Opinion

Forging a Path: Learn to Trust Yourself

October 28, 2016


by Danielle Baratta

I remember how my hands were shaking. How I couldn’t seem to get rid of the adrenaline coursing through my veins, the shallow breathing, the thoughts in my head like monkeys swinging wildly from vine to vine.

It was the day of the deadline, back when I thought I wanted to study abroad at Oxford. Never mind that I had no interest in England, never mind that I wanted to go somewhere other than Europe, or that I wanted to get away from intense academics. Oxford was the most prestigious study abroad program at Georgetown, so naturally, I had to apply.

I’d been thinking about this decision for months—reading all the blogs I could find, looking up pictures of the gorgeous Gothic buildings, fantasizing about the Hogwarts-esque dining hall and the funny uniforms and the centuries-old traditions. I’d convinced myself that Oxford was the place of my dreams, the logical next step in a long series of steps that had begun nearly fourteen years ago, the year I started kindergarten. College had been the end-goal of all those years of schooling, and now that I had made it here, it made sense to aim for the next level: one of the most prestigious institutions of higher learning in the entire world.

I wanted to go to Oxford. Why, then, did I find myself, on the day of the deadline, scrambling to complete an application that I’d thought about for nearly a year?

I’d tried again and again to write the essays, but something inside me couldn’t do it. I couldn’t explain why I wanted to go, which is why the deadline crept up unexpectedly one Friday in November.

That Friday found me walking into my dean’s office in the ICC, sweaty from having run around taking my passport photo and frantically typing my essay, with a form for her to fill out due only a few hours later. It was the look of concern from my dean that was the worst of all as she registered my state of disarray, my low-level panic, my embarrassment seeping out of my pores at having begged her to meet with me on the absolute last day of the deadline. It was her pity and concern that solidified my sense of failure. I managed to pull together all the components of my application in time, but needless to say it was poorly done, and ultimately I was not nominated. I didn’t need the rejection, delivered a few weeks later, to know that I had done a bad job. To know that I had been trying to force something that wasn’t meant for me.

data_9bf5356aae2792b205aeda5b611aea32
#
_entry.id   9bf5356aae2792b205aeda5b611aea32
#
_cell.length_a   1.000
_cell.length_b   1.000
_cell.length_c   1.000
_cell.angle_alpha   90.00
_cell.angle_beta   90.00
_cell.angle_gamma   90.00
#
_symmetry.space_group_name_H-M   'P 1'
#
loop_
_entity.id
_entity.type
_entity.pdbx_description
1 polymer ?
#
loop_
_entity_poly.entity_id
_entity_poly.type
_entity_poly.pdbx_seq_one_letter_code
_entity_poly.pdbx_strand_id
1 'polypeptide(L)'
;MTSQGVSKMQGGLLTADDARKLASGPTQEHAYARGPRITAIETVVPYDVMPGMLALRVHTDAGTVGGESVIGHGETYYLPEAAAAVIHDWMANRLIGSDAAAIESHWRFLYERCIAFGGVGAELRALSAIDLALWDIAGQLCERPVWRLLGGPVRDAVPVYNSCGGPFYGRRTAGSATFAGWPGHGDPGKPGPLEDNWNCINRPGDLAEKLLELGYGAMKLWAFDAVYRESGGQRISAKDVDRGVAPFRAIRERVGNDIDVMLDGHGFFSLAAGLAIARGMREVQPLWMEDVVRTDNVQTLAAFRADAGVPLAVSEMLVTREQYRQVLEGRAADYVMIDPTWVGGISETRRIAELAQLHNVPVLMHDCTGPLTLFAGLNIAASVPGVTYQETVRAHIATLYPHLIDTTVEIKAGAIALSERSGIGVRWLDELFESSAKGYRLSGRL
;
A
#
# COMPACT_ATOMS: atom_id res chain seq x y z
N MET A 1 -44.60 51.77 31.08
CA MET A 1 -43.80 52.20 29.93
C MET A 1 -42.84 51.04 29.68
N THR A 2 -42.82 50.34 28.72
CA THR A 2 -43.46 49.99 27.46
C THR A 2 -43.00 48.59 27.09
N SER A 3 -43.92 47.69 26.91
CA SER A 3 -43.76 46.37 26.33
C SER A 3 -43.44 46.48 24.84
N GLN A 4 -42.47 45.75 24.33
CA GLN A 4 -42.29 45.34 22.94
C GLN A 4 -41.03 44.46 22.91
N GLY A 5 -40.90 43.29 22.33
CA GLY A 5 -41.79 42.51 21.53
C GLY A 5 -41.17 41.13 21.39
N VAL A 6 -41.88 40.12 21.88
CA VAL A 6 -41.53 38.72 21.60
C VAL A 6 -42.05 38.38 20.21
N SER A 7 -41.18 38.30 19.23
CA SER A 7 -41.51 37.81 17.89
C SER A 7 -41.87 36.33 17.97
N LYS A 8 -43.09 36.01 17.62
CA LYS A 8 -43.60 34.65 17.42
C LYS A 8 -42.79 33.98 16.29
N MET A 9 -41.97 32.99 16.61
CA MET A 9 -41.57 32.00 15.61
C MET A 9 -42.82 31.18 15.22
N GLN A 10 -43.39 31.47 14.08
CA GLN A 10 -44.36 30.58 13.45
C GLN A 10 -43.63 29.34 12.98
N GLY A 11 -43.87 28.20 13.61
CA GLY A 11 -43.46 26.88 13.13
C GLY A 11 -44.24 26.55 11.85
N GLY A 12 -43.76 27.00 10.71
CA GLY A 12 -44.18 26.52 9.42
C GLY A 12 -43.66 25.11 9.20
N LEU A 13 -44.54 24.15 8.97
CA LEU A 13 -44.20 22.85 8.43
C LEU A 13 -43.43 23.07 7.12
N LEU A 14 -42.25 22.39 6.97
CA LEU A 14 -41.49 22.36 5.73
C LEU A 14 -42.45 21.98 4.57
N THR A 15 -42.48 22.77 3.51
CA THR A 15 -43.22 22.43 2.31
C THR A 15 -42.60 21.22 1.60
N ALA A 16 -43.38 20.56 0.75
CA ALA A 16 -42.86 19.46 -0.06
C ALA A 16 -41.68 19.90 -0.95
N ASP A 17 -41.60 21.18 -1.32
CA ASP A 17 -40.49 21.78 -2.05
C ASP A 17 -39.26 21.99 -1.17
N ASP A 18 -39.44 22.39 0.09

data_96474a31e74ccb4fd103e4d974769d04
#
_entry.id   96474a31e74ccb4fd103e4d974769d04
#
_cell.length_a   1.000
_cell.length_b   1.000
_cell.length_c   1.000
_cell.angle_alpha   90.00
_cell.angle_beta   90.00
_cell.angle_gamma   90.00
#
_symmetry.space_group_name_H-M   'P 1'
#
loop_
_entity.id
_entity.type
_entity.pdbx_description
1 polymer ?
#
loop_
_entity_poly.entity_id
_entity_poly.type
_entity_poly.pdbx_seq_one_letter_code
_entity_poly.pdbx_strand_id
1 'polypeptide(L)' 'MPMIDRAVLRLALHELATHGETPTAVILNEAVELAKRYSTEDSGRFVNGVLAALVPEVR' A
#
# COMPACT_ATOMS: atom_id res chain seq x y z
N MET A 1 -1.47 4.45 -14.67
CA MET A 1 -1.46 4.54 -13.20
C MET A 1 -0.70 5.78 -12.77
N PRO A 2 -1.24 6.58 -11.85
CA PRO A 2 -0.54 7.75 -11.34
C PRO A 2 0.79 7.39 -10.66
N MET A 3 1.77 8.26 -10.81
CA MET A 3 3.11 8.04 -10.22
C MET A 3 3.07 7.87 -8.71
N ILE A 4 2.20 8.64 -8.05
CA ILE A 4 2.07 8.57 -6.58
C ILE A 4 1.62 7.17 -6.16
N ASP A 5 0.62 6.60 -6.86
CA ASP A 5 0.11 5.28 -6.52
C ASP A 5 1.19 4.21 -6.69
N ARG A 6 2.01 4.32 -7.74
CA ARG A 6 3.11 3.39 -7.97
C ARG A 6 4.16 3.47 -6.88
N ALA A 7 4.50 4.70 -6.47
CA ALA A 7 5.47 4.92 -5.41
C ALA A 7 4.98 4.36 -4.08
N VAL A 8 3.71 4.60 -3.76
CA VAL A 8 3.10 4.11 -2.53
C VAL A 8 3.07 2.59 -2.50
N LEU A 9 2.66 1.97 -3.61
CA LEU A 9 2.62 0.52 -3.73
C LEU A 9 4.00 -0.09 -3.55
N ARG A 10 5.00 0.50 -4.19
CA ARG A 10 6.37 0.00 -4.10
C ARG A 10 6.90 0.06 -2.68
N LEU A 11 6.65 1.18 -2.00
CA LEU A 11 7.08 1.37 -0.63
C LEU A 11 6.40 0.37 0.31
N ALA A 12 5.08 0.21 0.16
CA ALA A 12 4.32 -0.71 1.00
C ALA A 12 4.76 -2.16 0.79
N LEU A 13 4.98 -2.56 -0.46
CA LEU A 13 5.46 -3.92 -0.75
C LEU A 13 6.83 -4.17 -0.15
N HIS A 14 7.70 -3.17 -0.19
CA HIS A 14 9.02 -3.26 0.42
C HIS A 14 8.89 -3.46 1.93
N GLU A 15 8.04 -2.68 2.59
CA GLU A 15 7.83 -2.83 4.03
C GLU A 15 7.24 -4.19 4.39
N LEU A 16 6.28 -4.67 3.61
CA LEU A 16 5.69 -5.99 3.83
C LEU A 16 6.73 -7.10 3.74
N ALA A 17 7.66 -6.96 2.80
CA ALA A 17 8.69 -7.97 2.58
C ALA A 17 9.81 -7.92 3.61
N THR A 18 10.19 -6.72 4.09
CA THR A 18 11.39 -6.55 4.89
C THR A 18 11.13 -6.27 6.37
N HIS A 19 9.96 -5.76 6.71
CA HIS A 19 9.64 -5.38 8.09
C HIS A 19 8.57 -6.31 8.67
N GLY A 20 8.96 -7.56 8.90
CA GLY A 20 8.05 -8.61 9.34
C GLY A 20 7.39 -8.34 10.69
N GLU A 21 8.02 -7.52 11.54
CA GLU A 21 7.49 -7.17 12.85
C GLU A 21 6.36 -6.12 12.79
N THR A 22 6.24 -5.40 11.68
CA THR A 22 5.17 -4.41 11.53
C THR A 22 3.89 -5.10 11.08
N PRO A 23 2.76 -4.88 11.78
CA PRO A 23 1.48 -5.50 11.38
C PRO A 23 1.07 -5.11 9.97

Nearly two years later, as November of my senior year rolls around, I can think back to that day sophomore year and see how much I’ve changed. I trust myself so much more now. I trust that I know what’s best for me, I trust my own judgement, my own curiosities, my own intuition. Back then, I didn’t trust myself at all.

Instead of going to Oxford, I went to Valparaíso, a half-forgotten city in Chile on the edge of the vast Pacific Ocean that sings its own mournful story of the glory days before the Panama Canal. Instead of diving into one of the most rigorous academic environments in the world, I took a step back, learning to slow down and embrace the Chilean pace of life. Instead of going to the metropolis of one of Europe’s most powerful empires, I was shown a view of the world colored by a history of colonial domination, geographic isolation, and economic and cultural subordination.